IN ANY other year, last week’s Eastern States beef kill of 155,140 head would have been considered extraordinary.
But in the context of the current Eastern Australia-wide drought liquidation, kills above 150,000 are becoming increasingly commonplace.
Last week’s tally represented a 2 percent decline from the all-time record Eastern States kill set a week earlier, and has stimulated some stakeholder speculation that the peak in the turnoff cycle may now have passed.
The chances of that are likely to rise if current light rain being experienced across parts of Victoria and southern NSW continues.
The recent encouraging trend in the value of the Australian dollar is no doubt lifting confidence a little and making the job on the export meat sales desks just a little easier, but it is a long way from being reflected yet in livestock grid prices. The immediate value in currency relief to the industry is in helping ‘keep the pipeline clear’, and minimising any risk of a larger backlog of export beef on the domestic market.
If the A$ is still at, or below parity by the end of June, however, it might then start to bear some influence on grid prices, given the long lag-time in livestock slaughtered today, and when it arrives as carton meat in export destinations.
“If nothing else, the A$ at parity will help start to inject a little more confidence back into the supply chain – a lot better than when it was at 105 or 106c,” a processor contact said yesterday.
Cow slaughter in Queensland and NSW – the two states where gender data is collected on slaughter cattle – steadied a little last week on some earlier very high cow kills, another sign that turnoff patterns might be starting to ease a little.
Responding to the heavy kill cycle which started late last year, Australian beef exports for April reached 85,332 tonnes, up 19pc on April last year. Fiscal year-to-date shipments have reached 822,882t, up 6pc year-on year, MLA reported yesterday. At current rates, Australia will go perilously close to cracking one million tonnes in exports for the full 2012-13 fiscal year – a record.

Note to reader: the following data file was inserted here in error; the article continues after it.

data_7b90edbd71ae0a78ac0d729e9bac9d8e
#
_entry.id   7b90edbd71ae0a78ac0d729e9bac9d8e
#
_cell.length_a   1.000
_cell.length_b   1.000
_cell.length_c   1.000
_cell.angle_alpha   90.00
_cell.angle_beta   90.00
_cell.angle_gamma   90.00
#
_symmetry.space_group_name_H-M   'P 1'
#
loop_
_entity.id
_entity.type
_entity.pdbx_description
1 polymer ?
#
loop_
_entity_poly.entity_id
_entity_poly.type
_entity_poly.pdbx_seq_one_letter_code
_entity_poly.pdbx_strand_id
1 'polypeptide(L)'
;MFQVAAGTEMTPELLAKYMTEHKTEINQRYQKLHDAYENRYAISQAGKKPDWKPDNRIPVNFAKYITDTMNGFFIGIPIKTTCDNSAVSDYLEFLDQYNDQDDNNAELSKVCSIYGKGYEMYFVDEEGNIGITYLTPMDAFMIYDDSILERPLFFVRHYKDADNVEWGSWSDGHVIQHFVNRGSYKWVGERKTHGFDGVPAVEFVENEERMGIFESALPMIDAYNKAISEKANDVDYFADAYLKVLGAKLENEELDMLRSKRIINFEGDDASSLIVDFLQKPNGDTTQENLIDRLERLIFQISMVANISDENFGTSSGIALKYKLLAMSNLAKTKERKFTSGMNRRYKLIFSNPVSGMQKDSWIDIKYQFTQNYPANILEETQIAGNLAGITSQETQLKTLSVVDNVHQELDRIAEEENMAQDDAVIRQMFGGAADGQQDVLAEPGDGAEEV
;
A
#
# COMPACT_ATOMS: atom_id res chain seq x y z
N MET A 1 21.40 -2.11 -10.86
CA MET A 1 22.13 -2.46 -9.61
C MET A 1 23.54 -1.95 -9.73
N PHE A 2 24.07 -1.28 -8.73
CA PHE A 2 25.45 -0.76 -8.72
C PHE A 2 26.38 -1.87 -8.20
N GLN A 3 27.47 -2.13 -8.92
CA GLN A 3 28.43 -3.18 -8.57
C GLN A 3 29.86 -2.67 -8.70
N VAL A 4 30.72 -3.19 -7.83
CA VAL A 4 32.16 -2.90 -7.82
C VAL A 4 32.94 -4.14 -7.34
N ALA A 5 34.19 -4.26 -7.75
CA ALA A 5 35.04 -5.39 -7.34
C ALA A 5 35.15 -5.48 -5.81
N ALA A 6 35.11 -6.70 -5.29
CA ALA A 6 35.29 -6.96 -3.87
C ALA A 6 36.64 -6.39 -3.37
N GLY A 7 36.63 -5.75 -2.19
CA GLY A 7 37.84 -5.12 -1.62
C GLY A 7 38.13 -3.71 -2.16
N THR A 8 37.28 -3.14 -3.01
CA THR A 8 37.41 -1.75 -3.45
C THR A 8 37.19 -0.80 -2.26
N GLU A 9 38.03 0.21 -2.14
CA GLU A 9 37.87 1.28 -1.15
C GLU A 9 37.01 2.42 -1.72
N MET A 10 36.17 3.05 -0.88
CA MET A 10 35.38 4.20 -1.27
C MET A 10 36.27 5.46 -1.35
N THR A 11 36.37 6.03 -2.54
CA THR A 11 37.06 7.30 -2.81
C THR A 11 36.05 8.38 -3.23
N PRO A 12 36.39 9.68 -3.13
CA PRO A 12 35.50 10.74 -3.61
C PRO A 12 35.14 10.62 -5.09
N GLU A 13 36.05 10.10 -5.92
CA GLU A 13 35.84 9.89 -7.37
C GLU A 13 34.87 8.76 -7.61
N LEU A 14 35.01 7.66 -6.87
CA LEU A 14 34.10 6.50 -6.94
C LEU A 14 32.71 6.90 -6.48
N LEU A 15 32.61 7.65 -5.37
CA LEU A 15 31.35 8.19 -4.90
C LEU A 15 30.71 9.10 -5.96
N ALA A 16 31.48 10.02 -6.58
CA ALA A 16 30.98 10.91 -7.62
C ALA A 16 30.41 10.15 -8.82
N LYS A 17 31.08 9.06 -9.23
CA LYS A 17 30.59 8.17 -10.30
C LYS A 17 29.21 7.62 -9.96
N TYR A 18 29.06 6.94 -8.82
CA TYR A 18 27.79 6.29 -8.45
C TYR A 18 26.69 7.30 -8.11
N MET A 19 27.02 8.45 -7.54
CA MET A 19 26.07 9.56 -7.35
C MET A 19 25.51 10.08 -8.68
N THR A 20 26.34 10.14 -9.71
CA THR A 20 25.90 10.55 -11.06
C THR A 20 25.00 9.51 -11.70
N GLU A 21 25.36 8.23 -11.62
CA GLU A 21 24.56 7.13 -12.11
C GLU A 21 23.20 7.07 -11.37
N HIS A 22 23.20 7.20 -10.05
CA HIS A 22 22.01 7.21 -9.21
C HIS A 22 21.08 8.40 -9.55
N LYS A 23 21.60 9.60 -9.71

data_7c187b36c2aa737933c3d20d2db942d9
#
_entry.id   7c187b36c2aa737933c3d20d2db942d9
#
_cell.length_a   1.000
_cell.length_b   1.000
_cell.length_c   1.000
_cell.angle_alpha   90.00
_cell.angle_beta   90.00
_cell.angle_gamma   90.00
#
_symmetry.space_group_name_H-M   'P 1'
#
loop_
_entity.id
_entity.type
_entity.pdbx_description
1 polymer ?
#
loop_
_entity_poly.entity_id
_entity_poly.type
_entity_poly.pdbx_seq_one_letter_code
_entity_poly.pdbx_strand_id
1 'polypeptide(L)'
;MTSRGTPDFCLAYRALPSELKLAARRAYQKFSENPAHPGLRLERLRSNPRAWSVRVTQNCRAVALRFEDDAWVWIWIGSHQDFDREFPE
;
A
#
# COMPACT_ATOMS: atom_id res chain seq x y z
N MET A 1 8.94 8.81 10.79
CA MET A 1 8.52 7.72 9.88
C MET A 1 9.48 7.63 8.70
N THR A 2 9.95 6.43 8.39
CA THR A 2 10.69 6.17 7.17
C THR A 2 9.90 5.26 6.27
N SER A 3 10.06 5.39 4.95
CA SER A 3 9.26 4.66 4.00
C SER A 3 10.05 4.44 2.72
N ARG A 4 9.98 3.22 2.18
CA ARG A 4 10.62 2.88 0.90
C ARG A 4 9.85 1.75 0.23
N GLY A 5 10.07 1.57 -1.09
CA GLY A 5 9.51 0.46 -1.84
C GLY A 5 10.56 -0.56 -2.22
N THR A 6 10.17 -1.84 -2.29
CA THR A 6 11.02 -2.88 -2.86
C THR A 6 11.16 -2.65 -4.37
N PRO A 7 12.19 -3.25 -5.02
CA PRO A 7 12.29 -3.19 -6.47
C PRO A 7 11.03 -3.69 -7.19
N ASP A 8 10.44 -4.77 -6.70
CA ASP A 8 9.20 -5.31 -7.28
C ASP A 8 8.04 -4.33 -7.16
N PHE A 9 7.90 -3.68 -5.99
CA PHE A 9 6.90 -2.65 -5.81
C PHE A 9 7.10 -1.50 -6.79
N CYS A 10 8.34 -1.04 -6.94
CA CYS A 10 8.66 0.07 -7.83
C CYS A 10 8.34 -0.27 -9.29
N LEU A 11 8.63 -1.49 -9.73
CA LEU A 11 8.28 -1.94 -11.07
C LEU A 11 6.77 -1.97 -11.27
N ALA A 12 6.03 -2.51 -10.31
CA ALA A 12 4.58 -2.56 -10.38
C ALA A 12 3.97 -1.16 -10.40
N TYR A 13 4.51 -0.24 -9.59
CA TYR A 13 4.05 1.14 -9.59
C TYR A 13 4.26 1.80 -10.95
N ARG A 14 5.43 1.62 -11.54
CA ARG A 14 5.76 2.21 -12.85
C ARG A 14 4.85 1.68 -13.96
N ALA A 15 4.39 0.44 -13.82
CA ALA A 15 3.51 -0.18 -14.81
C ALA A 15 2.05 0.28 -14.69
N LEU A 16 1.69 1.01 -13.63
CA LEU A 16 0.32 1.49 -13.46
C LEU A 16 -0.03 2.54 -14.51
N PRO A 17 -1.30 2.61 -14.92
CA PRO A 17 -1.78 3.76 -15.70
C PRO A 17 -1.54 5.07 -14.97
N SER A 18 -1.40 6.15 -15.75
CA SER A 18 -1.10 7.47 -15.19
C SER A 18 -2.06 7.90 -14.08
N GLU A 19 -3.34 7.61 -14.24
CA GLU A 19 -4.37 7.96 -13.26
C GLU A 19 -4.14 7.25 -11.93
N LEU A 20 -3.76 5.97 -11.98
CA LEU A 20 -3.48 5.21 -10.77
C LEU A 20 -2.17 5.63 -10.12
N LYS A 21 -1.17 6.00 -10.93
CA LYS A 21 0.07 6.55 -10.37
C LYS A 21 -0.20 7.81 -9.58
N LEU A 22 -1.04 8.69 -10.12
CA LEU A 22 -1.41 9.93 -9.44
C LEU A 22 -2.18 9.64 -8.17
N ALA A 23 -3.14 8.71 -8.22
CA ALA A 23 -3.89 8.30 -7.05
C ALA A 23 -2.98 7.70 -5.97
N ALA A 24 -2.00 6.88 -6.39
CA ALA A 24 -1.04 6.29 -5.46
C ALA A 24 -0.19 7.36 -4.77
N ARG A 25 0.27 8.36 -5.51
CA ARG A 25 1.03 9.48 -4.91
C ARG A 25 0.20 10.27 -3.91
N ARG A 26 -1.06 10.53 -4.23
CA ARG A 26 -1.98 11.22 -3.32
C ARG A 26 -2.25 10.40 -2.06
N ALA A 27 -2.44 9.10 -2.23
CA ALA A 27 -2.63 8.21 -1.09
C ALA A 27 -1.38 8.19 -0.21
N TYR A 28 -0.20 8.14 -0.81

Biggest contributor to the decline in the Eastern States kill last week was Queensland’s contribution, which fell 3pc last week to 82,733 head – though the figure was still +19pc on this same week a year ago.
Individual Queensland plants still did some very big numbers, however. Nippon’s Oakey export shed chalking up 6950 head for the week – an all-time record since the plant was opened by the Keong family in the 1950s. That was based on five 7.6 hour weekday shifts, plus a six-hour Saturday shift, and the maximum gang operating on the kill-floor to keep the chain moving at optimum speed.
Barring rain disruptions, Queensland processors say current bookings suggest there will be no significant change in slaughter numbers until well into the new financial year.
There are still a lot of well-finished cattle from the Central Queensland region, which received the best of the summer rain, which will start to present in coming months – especially after the impact of frosts on feed starts to take effect.
NSW and South Australian kills also eased a little last week, back 1pc to 36,074 head and 8795 head respectively, but still 15 and 17pc above last year.
Victoria and Tasmania both went against the trend, lifting their kills 1pc on a week earlier to 22,833 head and 4705 head respectively.
Encouraging rainfall of 15-20mm across parts of Victoria and NSW since the weekend has provided some encouragement over prospects of a seasonal break to local producers, and with further showers forecast today, any widespread falls of 40-50mm or more across the region could further slow rates of southern slaughter cattle turnoff.
If normal seasonal cycles are followed this year, southern processors are likely to start to pushing further north to secure slaughter stock in coming months, as local supplies start to decline and prices rise. That will apply particularly to cows and manufacturing type cattle, which could lift competition for northern Indicus type cows, particularly.
Southern processors will often also push north as far as about Dalby over winter to buy better quality yearling/vealer types.
Southeast Queensland grids last week were generally steady to 5c/kg cheaper for most descriptions. Public quotes accessed yesterday by Beef Central included four-tooth grassfed ox 285-295c/kg, best cow 240-250c/kg.
Saleyards numbers in Queensland slipped 25pc last week, NLRS reported, with Victoria down marginally. NSW saleyards throughput was +11pc last week, but there was a general easing trend in the state’s northern selling centres. Queensland’s Roma store sale today is drawing for about 8000 head, down a little on the earlier sequence of +10,000 head yardings.
- Despite lower kills and an easing in saleyards throughput last week in many centres, the EYCI continues to slide, reaching 282c/kg yesterday, down 3c on Friday, and -16c on a week ago.